Core Values of the CTTL
All of the work we do in the Center is rooted in a set of core values that derive from our deep commitment to serving the teaching community at Saint Louis University, to advancing the adoption of contextually-appropriate teaching practices, and to embodying the principles of Ignatian pedagogy. Therefore, we seek to embed the following core values in all our services and programs.
The Jesuit concept of formation has, at its core, a respect for the individual, and in the Center, we are committed to helping individual faculty and graduate students find their own directions, meaning and pedagogical style in the context of Jesuit traditions of education. Therefore, we are committed to honoring the autonomy and individual teaching styles of all educators.
As befits our Jesuit roots, the Center is first and foremost a service organization, acting as "women and men for others" by providing resources, services, and programs that support the formation and transformation of SLU educators. We do this by providing a wide range of services to individuals, to departments and programs, to SLU colleges and schools, and to the University as a whole.
One important way we serve the University is by providing leadership in the areas of teaching effectiveness, educational quality, assessment of student learning, and effective integration of technology into teaching. We do this by staying current on evidence-based research on teaching and learning and on national trends in higher education and educational technology.
Reflection is crucial to effective teaching, to Ignatian pedagogy, and to deep learning. The Center promotes reflection by integrating reflective activities into our services and programs; by helping faculty design effective reflection activities for students; and by reflecting deeply on our own practices so that we can make continuous improvements.
In order to achieve transformative learning, teachers must go beyond content delivery to engage students in a variety of learning experiences. This approach to teaching requires innovation, and in the Center, we believe innovation looks different for different people. For some, innovation always involves the latest technologies and gadgets, while for others it simply means finding a new way to do something. Our approach to innovation is rooted in the original meanings of the word itself: to innovate simply means to make new, to alter, or to renew.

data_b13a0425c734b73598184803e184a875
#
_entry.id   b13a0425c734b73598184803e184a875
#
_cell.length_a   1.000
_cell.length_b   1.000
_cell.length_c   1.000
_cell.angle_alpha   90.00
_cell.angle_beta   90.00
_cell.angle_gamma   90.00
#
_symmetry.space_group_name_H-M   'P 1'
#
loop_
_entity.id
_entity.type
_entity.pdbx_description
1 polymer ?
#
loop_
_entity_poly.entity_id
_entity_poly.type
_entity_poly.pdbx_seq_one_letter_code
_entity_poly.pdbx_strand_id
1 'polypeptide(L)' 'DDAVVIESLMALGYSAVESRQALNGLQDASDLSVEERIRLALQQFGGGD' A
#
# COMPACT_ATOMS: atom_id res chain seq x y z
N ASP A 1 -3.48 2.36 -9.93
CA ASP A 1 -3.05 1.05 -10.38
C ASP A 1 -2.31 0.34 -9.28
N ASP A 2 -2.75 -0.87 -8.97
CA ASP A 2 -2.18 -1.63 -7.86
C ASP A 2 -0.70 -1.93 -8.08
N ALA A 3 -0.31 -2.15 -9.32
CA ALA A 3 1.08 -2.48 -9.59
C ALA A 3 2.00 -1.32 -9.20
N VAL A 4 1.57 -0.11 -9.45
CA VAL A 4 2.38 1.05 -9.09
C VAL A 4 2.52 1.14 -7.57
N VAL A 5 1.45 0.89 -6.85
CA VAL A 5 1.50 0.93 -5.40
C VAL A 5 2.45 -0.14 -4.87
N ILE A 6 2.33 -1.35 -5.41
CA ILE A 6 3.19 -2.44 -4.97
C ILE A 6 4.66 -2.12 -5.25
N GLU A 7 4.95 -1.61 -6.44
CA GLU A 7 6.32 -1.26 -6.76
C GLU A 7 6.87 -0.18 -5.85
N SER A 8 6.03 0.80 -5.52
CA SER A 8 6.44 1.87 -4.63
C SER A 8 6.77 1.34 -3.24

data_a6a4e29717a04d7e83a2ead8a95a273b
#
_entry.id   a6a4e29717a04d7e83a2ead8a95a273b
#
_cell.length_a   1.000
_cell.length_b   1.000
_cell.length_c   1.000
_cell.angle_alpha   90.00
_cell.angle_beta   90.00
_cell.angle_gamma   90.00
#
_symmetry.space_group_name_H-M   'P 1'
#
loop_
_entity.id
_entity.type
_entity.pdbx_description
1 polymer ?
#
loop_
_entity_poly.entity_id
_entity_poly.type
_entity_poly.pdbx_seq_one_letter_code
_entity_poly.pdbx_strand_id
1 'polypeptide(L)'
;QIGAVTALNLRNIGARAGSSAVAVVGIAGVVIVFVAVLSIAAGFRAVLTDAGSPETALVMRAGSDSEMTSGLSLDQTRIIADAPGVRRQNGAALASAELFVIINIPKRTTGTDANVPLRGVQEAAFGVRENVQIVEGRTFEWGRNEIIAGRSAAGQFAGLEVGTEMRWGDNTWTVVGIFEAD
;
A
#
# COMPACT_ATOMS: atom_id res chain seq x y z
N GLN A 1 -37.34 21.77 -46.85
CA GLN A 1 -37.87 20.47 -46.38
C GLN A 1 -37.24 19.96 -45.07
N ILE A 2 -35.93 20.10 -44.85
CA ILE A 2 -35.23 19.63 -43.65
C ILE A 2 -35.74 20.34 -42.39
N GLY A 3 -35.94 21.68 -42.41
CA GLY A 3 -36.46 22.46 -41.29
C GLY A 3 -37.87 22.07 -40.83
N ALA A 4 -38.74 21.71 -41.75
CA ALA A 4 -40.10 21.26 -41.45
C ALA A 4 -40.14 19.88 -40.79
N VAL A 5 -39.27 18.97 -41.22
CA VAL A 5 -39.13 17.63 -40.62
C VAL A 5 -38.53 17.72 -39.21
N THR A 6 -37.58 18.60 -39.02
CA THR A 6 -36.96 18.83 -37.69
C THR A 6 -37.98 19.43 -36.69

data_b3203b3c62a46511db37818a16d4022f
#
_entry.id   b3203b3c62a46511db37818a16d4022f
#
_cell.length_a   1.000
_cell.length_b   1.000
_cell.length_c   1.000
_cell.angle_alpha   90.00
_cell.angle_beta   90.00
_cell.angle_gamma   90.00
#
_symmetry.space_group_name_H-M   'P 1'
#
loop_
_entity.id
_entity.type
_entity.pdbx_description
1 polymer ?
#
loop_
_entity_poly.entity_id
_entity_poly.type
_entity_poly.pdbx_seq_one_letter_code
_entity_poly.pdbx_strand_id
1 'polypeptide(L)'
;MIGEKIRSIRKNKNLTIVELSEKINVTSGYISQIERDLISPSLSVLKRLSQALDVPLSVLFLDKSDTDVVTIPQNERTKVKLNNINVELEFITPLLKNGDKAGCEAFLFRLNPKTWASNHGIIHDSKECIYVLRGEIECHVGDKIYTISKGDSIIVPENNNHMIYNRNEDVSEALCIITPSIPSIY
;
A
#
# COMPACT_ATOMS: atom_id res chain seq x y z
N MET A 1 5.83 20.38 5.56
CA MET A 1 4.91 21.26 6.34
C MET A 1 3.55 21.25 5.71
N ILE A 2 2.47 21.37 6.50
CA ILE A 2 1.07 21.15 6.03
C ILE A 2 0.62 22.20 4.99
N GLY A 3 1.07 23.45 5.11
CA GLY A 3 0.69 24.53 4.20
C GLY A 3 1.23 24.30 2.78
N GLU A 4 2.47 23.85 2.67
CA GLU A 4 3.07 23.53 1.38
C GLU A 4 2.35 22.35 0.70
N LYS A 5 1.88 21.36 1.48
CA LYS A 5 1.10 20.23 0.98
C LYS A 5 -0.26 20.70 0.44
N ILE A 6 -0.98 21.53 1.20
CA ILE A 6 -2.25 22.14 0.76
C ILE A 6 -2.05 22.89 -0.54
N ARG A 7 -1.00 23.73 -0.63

The Center is committed to meaningful collaboration, which is essential to building a community of scholarly and reflective teachers and to a culture of effective teaching and learning at the University. We honor this commitment by inviting faculty to present and co-present at Center programs and by working closely with faculty partners at all levels, across the whole campus.
Our Commitment to Cura Personalis
Finally, all of these core values derive from a commitment to cura personalis. Meaning "care of the whole person," this Latin phrase is a cornerstone of Jesuit education, and by extension, of our mission. While we focus almost exclusively on teaching, we acknowledge that faculty and graduate students also are engaged in professional research and service, and that they have many other responsibilities and roles outside of their academic work.
Therefore, we strive always to care for the whole teacher by:
- Designing interactive programs intentionally, to make responsible use of time and to offer practical strategies for teaching more effectively and (therefore) more efficiently;
- Creating opportunities for community-building, across disciplines and departments;
- Developing programs and resources that help instructors teach in learner-centered ways that serve the intellectual, spiritual, and developmental needs of all learners;
- Creating a hospitable, welcoming environment in the Center and at all our events; and
- Maintaining confidentiality in all of the work we do with individuals.
Ultimately, we believe that the Center's deep commitment to cura personalis serves as a way to help faculty and graduate students better understand how they can care for the "whole persons" of their students.